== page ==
Late Night: Nothing Says Self-Defense Like Letting The Justice System Work

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I know, it’s the Cornhole, but it’s actually trying to make an argument this time instead of just slavering over Mitt Romney’s jock:

Of course, any self-defense rule bears the potential for injustice. For example, in a two-person altercation, one may be dead and the other dubiously claims self-defense.

But these cases, like Trayvon Martin’s, implicate the self-defense justification generally. If George Zimmerman was the aggressor, he has no self-defense rights at all, whether the incident took place in a SYG jurisdiction or not. If Trayvon attacked Zimmerman, the only question is whether Zimmerman reasonably believed he was in danger, not whether he could’ve retreated. If Zimmerman provoked the confrontation, he lost the protections of SYG law.

Which is the exact two-person scenario you depicted in the previous paragraph. That’s the POINT. SYG laws are designed to give you the incentive to kill your attacker because hey, if nobody else is around to contradict you, you can claim whatever you like about what you thought was going to happen.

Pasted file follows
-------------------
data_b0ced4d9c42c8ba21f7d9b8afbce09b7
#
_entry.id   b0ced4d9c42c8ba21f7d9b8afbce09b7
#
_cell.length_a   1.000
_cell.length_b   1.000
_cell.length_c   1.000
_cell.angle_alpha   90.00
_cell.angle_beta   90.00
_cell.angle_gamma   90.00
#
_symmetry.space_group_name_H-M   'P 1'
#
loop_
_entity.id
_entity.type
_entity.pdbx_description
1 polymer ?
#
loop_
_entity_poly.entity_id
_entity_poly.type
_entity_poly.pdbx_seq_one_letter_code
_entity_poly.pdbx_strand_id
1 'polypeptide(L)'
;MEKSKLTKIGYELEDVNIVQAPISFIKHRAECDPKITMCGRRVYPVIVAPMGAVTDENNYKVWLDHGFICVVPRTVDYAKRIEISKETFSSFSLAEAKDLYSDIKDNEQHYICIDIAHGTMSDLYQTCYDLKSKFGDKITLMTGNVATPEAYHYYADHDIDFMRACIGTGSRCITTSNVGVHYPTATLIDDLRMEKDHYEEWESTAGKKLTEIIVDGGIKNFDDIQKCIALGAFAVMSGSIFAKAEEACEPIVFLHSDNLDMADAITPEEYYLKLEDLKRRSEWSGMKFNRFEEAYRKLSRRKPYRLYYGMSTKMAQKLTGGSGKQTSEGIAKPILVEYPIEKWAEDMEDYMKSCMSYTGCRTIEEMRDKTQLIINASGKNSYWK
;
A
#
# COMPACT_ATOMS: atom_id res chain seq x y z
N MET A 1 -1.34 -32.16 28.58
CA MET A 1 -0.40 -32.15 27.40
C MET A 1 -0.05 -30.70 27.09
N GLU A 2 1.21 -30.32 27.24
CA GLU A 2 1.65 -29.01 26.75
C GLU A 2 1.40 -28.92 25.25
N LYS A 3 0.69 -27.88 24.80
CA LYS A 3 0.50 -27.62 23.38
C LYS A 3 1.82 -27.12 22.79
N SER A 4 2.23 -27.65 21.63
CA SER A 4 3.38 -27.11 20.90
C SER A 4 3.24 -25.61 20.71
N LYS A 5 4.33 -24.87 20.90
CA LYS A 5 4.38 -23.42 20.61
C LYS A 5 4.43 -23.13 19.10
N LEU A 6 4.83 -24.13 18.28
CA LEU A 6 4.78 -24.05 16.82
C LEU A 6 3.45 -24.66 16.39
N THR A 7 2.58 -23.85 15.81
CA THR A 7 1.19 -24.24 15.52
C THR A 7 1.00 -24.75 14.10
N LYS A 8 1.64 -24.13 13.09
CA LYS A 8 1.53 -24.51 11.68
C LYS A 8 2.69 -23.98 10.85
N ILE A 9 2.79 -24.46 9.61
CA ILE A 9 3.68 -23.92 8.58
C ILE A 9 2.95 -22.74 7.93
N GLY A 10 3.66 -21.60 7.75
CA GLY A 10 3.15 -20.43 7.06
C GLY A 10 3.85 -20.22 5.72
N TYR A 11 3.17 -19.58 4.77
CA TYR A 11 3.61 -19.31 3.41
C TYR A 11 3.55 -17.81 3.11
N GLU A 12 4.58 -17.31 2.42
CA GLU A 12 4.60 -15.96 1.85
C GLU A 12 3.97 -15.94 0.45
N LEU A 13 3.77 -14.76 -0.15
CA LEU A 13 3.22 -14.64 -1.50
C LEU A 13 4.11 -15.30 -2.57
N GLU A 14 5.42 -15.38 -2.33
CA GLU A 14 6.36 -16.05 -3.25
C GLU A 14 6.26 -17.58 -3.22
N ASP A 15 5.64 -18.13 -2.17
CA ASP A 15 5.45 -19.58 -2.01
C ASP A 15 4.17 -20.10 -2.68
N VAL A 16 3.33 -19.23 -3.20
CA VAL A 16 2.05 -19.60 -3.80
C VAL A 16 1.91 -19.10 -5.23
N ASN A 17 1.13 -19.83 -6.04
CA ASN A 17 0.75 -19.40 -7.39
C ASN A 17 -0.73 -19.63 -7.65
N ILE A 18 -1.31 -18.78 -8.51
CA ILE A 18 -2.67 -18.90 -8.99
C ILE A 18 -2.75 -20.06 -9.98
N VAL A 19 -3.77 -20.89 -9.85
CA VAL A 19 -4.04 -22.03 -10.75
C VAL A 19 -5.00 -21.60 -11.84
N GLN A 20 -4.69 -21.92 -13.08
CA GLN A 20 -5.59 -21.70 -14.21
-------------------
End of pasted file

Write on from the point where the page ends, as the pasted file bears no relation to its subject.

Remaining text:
And the problem I have with the “perception of danger” idea is that stupid-ass racist people perceive danger at the shopping mall when they see two young black men walking out of a Gamestop, or they drive through a neighborhood that has a sign in Spanish. I can really, truly, deeply in my heart of hearts believe the kids walking home from Little League are about to murder me, because they’re carrying baseball bats. Does the law grant me the right to gun them down? If a jury of my middle-class white peers says yes, then it does.

WHICH IS FUCKED.